Biblical Thinking About the Evil of Rape and Incest

John C. Rankin

[excerpted and adapted  from First the Gospel, Then Politics …, 1999, Vol. 2, not published]

In another article on rape and incest (click here), with cognate articles under the Women and Their Unborn icon, the focus is on real life stories as I encountered them personally. Here, let’s look at the critical biblical thinking necessary to address such deep human pain.

The hatred for the evil of rape and incest is best embraced when the humanity of the woman and child are equally and fully embraced.

Since human abortion does not heal the evil and does not unrape the woman, the next question is where healing and justice are to be found. In order to move in this direction, the power to give and the power to forgive must be embraced, and they are rooted in only Genesis.

Courage is needed to overcome the adversity, but rarely is courage able to be grasped when someone is alone – especially if facing single motherhood with the painful memories of the pregnancy having occurred in such a violent fashion. The power to give trumps the power to destroy, and the raped woman needs love given to her so as to help her overcome such devastation. We love because God first loved us.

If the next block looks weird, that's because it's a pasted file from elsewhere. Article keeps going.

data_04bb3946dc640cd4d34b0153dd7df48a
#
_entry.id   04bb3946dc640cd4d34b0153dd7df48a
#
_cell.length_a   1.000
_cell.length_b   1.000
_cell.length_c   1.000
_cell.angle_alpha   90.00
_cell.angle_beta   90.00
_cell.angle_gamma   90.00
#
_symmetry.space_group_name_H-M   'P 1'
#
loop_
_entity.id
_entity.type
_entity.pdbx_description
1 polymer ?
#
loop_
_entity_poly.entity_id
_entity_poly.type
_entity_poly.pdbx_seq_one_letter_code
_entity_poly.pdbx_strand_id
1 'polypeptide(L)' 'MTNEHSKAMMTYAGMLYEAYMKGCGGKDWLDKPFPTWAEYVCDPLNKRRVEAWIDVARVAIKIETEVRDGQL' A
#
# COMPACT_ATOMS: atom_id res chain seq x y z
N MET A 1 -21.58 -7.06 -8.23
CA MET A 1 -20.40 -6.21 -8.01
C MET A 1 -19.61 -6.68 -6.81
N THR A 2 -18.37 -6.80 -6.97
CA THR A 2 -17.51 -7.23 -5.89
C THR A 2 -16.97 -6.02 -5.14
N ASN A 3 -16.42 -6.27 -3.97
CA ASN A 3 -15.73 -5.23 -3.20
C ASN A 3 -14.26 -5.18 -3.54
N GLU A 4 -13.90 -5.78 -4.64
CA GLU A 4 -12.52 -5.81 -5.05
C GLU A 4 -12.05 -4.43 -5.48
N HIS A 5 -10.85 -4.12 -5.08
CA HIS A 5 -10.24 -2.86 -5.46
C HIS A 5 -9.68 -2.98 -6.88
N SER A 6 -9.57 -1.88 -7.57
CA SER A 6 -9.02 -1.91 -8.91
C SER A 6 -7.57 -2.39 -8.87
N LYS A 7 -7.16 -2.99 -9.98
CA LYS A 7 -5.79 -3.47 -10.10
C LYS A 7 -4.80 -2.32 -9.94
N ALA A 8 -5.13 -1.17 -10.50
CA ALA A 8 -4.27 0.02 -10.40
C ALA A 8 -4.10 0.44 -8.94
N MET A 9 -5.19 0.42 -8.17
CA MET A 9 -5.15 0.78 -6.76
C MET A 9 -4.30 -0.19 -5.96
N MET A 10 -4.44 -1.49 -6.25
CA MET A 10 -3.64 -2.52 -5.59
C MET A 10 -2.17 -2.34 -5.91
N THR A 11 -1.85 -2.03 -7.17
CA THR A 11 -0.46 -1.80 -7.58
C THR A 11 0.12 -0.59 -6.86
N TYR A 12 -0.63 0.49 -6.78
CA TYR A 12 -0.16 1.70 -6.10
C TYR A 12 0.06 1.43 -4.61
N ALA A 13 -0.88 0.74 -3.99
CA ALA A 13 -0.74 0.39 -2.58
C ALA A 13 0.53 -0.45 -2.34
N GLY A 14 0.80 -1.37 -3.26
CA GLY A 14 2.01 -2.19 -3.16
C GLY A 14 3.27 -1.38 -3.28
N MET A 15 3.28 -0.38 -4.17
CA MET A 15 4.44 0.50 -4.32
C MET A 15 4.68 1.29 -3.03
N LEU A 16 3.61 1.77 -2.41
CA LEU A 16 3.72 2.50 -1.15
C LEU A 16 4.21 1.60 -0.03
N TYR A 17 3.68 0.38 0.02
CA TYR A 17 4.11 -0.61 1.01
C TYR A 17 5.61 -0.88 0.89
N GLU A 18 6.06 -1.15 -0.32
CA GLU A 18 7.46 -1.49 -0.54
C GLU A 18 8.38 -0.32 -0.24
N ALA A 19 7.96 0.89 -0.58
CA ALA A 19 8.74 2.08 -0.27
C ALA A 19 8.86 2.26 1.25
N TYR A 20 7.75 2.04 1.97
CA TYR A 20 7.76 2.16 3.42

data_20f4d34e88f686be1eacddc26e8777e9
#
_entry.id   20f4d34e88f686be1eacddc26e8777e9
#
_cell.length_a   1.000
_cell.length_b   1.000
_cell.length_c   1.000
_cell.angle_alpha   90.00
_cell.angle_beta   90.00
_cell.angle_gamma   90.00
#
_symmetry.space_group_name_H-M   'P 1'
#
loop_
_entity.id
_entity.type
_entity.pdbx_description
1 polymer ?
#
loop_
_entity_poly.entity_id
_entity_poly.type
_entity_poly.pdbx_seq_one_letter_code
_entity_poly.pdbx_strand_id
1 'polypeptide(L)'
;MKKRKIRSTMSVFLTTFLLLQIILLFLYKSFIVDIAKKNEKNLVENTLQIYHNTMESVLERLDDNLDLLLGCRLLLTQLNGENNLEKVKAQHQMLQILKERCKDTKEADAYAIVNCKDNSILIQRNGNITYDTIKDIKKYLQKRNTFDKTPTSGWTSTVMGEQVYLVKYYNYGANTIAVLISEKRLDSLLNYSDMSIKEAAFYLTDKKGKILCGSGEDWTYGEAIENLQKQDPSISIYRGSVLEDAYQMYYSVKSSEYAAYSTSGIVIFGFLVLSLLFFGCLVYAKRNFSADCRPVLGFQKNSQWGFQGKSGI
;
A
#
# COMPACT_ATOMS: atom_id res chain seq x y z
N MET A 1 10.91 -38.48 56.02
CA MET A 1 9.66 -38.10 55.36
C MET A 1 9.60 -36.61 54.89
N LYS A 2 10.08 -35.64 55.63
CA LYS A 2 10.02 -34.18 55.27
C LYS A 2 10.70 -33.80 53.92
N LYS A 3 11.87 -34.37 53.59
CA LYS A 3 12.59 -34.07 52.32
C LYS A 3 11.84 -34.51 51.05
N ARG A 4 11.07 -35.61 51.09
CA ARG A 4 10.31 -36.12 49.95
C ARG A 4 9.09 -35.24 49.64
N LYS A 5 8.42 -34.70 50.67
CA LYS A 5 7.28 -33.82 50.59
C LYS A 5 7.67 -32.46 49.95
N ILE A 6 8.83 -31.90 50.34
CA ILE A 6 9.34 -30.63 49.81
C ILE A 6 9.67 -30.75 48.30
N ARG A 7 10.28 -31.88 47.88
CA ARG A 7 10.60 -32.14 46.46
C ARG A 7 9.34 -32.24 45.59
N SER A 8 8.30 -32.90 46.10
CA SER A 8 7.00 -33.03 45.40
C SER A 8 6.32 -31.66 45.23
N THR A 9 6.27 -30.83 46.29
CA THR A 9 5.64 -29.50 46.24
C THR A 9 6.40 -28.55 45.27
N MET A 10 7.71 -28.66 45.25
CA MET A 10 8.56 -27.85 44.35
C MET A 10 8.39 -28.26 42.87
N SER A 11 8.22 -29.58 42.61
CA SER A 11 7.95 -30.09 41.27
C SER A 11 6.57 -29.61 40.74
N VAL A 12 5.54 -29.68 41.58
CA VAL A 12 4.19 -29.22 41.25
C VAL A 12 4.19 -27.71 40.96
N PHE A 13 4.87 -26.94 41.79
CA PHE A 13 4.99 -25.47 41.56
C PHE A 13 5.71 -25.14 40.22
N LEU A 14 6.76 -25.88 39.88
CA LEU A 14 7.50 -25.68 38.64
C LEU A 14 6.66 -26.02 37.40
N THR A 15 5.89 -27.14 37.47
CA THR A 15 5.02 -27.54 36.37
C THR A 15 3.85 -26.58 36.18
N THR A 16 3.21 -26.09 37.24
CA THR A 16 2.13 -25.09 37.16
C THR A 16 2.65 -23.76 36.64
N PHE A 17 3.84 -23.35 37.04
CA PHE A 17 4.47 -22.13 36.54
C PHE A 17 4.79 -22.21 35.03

Thus the church must be an agent of that love to such a woman, giving her the time, love, counsel, spiritual, psychological and material resources necessary for her to become an overcomer. This is particularly a one-on-one woman-to-woman ministry, though men can be involved in supporting capacities. Here the ministries of Crisis Pregnancy Centers (CPCs) have done yeoman work. Healing is found in the church where Jesus Christ is Lord, where his people are self-giving to such women, where the necessary resources are made available, and where the raped woman chooses to accept such ministry, with her privacy being simultaneously honored.

We need to profile the nature of courage. It is a choice of whether we rise to the challenge or flee from it. In Revelation 2-3, Jesus addresses seven churches in the province of Asia – churches at Ephesus, Smyrna, Pergamum, Thyatira, Sardis, Philadelphia and Laodicea. They were under severe persecution for their faith, from political and cultural opposition orchestrated by the devil, as well as direct assaults from occultic powers. Their lives were threatened, and they suffered many abuses and even death. In history we see the evil of rape in wartime, and for the Christians in these seven cities, it would probably be one of a list of many atrocities they suffered. We all know trials in our lives we need to overcome, whether an actual rape or another evil that strikes at the deepest core of our physical, social, psychological and spiritual well-being.